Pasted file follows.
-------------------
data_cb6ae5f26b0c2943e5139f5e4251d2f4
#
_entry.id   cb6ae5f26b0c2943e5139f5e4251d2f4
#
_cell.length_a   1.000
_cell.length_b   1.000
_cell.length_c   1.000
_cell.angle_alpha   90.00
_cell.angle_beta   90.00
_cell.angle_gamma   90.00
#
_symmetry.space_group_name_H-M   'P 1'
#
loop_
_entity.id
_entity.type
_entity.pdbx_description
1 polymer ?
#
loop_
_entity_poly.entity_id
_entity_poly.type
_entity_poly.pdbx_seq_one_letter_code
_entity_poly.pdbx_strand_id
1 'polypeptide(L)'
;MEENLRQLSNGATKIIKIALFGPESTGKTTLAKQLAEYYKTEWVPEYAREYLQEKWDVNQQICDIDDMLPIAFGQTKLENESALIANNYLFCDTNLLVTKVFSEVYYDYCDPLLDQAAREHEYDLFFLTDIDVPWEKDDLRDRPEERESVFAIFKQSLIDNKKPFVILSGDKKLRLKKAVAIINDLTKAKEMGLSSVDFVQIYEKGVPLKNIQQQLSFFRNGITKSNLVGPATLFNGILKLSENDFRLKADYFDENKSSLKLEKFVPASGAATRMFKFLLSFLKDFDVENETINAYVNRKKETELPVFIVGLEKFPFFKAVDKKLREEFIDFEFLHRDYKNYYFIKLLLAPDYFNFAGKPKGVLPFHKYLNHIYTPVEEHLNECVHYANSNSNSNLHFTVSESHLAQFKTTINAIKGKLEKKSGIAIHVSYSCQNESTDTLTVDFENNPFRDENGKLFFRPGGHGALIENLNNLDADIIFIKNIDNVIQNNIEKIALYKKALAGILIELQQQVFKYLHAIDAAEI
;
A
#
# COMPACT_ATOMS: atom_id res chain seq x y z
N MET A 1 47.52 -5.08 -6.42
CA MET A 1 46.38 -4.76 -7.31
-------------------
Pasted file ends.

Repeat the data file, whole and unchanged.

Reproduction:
data_cb6ae5f26b0c2943e5139f5e4251d2f4
#
_entry.id   cb6ae5f26b0c2943e5139f5e4251d2f4
#
_cell.length_a   1.000
_cell.length_b   1.000
_cell.length_c   1.000
_cell.angle_alpha   90.00
_cell.angle_beta   90.00
_cell.angle_gamma   90.00
#
_symmetry.space_group_name_H-M   'P 1'
#
loop_
_entity.id
_entity.type
_entity.pdbx_description
1 polymer ?
#
loop_
_entity_poly.entity_id
_entity_poly.type
_entity_poly.pdbx_seq_one_letter_code
_entity_poly.pdbx_strand_id
1 'polypeptide(L)'
;MEENLRQLSNGATKIIKIALFGPESTGKTTLAKQLAEYYKTEWVPEYAREYLQEKWDVNQQICDIDDMLPIAFGQTKLENESALIANNYLFCDTNLLVTKVFSEVYYDYCDPLLDQAAREHEYDLFFLTDIDVPWEKDDLRDRPEERESVFAIFKQSLIDNKKPFVILSGDKKLRLKKAVAIINDLTKAKEMGLSSVDFVQIYEKGVPLKNIQQQLSFFRNGITKSNLVGPATLFNGILKLSENDFRLKADYFDENKSSLKLEKFVPASGAATRMFKFLLSFLKDFDVENETINAYVNRKKETELPVFIVGLEKFPFFKAVDKKLREEFIDFEFLHRDYKNYYFIKLLLAPDYFNFAGKPKGVLPFHKYLNHIYTPVEEHLNECVHYANSNSNSNLHFTVSESHLAQFKTTINAIKGKLEKKSGIAIHVSYSCQNESTDTLTVDFENNPFRDENGKLFFRPGGHGALIENLNNLDADIIFIKNIDNVIQNNIEKIALYKKALAGILIELQQQVFKYLHAIDAAEI
;
A
#
# COMPACT_ATOMS: atom_id res chain seq x y z
N MET A 1 47.52 -5.08 -6.42
CA MET A 1 46.38 -4.76 -7.31